Previously published as Ethics, Aristotle's The Nicomachean Ethics addresses the question of how to live well, and originates the concept of cultivating a virtuous character as the basis of his ethical system.
This Penguin Classics edition is translated from the Greek by J.A.K.
Thomson with revisions and notes by Hugh Tredennick, and an introduction and bibliography by Jonathan Barnes. 'One swallow does not make a summer; neither does one day.
Similarly neither can one day, or a brief space of time, make a man blessed and happy' In The Nicomachean Ethics, Aristotle sets out to examine the nature of happiness.
He argues that happiness consists in 'activity of the soul in accordance with virtue', for example with moral virtues, such as courage, generosity and justice, and intellectual virtues, such as knowledge, wisdom and insight.
The Ethics also discusses the nature of practical reasoning, the value and the objects of pleasure, the different forms of friendship, and the relationship between individual virtue, society and the State.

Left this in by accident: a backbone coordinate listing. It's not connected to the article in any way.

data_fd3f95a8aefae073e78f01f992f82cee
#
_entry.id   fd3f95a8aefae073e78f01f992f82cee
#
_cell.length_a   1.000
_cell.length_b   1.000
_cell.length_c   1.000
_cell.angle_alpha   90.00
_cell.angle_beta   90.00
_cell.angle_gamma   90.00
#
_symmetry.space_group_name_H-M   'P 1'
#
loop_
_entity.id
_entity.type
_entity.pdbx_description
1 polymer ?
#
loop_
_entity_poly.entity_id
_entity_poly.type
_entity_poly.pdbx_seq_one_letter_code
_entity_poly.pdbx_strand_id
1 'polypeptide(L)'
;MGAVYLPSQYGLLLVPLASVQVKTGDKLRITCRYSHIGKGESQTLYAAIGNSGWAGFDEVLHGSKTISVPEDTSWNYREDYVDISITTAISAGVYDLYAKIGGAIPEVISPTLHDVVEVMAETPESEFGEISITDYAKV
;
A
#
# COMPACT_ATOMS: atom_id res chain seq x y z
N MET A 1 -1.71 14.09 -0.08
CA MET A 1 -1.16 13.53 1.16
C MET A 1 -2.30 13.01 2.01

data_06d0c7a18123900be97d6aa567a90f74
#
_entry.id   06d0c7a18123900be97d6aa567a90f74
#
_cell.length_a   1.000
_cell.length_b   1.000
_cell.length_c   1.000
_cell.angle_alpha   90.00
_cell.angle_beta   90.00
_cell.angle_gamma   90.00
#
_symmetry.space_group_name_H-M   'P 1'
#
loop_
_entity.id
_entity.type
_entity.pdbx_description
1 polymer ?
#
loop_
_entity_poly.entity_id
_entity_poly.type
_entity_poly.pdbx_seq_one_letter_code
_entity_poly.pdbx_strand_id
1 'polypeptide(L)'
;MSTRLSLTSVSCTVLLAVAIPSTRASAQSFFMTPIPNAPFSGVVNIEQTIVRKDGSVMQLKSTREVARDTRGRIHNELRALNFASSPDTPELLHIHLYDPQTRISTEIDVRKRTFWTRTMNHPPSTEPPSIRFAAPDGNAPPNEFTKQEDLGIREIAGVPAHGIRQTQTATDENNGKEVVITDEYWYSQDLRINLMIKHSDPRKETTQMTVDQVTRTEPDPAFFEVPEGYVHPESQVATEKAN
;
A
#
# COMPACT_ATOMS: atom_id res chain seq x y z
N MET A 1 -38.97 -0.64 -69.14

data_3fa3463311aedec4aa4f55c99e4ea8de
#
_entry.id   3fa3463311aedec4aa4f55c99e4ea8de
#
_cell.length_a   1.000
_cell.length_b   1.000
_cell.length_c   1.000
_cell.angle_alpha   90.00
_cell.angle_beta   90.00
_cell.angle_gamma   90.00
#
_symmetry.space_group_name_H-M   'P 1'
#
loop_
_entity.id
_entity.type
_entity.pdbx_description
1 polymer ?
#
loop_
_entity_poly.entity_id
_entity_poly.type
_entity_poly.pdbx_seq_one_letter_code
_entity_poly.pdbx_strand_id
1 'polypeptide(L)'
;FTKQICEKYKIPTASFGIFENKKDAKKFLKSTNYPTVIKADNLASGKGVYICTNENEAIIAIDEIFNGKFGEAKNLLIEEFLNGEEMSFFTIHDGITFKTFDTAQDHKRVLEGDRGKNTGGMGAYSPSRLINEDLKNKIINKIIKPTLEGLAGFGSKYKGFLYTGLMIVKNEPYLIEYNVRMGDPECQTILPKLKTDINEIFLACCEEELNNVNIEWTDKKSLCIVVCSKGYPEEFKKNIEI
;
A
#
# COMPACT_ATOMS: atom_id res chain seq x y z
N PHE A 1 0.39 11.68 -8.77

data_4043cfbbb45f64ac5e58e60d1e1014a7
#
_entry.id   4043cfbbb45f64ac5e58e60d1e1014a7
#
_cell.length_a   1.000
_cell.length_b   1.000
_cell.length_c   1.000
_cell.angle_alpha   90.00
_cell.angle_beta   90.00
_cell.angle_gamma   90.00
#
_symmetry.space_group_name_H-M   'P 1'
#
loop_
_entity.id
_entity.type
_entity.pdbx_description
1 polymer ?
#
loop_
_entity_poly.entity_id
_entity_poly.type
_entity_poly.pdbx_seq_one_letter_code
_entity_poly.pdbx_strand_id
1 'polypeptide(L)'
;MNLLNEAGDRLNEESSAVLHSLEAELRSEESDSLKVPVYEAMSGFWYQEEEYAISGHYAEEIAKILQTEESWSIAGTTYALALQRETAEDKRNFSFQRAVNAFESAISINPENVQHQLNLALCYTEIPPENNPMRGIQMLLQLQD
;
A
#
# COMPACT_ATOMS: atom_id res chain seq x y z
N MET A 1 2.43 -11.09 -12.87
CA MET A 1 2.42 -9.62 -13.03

Aristotle's work has had a profound and lasting influence on all subsequent Western thought about ethical matters. Aristotle (384-22 BC) studied at the Academy of Plato for 20 years and then established his own school and research institute, 'The Lyceum'.
His writings, which were of extraordinary range, profoundly affected the whole course of ancient and medieval philosophy and are still eagerly studied and debated by philosophers today. If you enjoyed The Nicomachean Ethics, you might like Plato's The Symposium, also available in Penguin Classics.
- Format: Paperback
- Pages: 400 pages
- Publisher: Penguin Books Ltd
- Publication Date: 29/01/2004
- Category: Western philosophy: Ancient, to c 500
- ISBN: 9780140449495
Showing 1 - 2 of 2 reviews.
Review by LisaMaria_C